Postado em sexta-feira, 28 de junho de 2024 08:32

Italy’s Milano Linate is the latest European airport to harness biometric technology with the debut of FaceBoarding, meaning passports could become redundant.

“Nice to recognise you”… Milano Linate airport has introduced FaceBoarding, a facial recognition system that simplifies the security control and boarding procedures for passengers.

The new service offers a high-tech alternative to the traditional method of presenting passports, electronic identity cards and boarding passes at various checkpoints throughout the airport and is open to all adult passengers who possess an electronic document.

To sign up for FaceBoarding, passengers must register as soon as they receive their boarding pass, starting one week before the flight and up to 30 minutes before the scheduled departure.

Passengers who do not yet possess their boarding pass can pre-register for the service by registering their identity document and face, and then complete the registration process by associating their boarding pass later.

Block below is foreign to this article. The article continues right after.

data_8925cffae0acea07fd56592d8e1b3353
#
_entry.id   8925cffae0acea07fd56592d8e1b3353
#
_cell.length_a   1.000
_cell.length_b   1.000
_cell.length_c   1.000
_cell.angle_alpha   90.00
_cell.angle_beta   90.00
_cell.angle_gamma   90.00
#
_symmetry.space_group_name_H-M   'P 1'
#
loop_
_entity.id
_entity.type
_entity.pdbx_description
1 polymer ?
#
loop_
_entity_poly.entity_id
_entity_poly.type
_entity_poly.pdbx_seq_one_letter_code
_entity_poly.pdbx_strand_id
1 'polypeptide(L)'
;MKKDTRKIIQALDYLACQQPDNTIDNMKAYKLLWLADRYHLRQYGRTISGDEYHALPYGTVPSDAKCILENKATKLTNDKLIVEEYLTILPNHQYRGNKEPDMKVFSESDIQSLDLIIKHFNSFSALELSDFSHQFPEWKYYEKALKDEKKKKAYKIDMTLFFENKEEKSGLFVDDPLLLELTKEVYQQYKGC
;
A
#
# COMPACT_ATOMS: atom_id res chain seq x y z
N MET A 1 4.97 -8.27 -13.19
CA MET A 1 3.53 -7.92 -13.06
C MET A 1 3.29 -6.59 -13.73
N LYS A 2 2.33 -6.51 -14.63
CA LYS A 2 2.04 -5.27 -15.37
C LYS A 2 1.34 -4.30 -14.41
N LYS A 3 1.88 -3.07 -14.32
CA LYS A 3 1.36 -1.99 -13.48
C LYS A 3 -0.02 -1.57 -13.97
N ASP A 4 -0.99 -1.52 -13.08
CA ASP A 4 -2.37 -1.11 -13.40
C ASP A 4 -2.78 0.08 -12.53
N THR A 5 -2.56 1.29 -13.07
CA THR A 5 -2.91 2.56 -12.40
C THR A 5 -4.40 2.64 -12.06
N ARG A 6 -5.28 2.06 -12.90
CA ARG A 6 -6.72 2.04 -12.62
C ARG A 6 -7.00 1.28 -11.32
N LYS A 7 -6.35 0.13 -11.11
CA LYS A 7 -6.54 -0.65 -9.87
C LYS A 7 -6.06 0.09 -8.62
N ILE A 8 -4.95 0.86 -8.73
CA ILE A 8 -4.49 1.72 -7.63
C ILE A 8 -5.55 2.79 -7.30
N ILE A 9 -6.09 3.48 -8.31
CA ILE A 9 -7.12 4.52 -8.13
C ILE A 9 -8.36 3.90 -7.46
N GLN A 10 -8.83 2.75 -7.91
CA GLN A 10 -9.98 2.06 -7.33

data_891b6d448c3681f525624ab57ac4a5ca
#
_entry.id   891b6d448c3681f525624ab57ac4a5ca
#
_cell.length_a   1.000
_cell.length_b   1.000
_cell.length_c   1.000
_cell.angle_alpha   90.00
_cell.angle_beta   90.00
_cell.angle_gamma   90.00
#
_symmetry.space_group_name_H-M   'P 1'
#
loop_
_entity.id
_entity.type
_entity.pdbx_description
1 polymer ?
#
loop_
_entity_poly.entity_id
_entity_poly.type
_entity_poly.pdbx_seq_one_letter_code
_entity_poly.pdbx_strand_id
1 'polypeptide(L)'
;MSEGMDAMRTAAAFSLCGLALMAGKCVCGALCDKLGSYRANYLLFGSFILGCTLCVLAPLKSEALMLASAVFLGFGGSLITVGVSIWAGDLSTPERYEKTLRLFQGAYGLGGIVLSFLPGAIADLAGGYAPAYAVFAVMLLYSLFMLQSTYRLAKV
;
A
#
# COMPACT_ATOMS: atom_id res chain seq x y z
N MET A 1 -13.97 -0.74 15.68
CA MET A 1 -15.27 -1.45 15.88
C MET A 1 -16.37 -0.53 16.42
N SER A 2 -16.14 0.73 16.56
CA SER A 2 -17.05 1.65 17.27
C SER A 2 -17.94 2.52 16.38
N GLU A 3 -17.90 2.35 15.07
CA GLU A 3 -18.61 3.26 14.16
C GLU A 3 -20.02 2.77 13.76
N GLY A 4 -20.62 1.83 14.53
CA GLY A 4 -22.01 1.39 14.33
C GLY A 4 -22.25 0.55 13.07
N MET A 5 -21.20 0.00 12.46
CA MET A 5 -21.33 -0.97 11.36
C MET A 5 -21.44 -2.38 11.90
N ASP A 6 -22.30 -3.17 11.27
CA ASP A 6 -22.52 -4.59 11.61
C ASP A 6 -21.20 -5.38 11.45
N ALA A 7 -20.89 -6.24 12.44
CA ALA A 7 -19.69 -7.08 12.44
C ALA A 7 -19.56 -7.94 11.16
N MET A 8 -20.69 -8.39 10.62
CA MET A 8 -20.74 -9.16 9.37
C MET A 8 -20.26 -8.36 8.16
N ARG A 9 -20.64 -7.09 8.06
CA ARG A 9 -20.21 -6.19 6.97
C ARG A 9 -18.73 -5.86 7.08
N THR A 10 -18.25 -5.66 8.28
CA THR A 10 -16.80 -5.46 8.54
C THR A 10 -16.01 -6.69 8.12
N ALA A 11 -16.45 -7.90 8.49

The airport is also working on a mobile app for both Android and iOS devices, which will soon allow passengers to register for the service via their smartphones.

How does it work? Dedicated registration kiosks at the airport welcome passengers upon completion of their online or airport check-in and, if necessary, checking in their baggage.

Next up, passengers must consent to having their personal data processed, before their boarding pass or electronic document is scanned and an image of their face is captured.

Once registered, FaceBoarding passengers can access the security filters through dedicated turnstiles, with one biometric gate available for Fast Track passengers and two for all other passengers.

If the passenger’s airline has joined the FaceBoarding service, passengers can also pass through the boarding gates using the dedicated lane.

Passengers can choose to register for the service for a single flight or for the entire programme, which is valid until December 31 2025 for those who join before that date, or until December 31 of the year in which they register if joining after December 31 2025.

As reported by Globetrender, the International Air Transport Association (IATA) projects eight billion passengers will be travelling by air by 2040 and biometric tech will prove vital in supporting this capacity.

Some countries are already well ahead of the game. In China, 86 per cent of the country’s international airports already use biometric tech. Beijing Capital International Airport lets travellers use their faces at every step of their trip, including checking out at duty-free stores, reports the Hustle, while Singapore’s Changi Airport is going passport-free for all departures.

Germany’s Frankfurt airport lets passengers use their faces for the entire travel process.


by Olivia Palamountain | GLOBETRENDER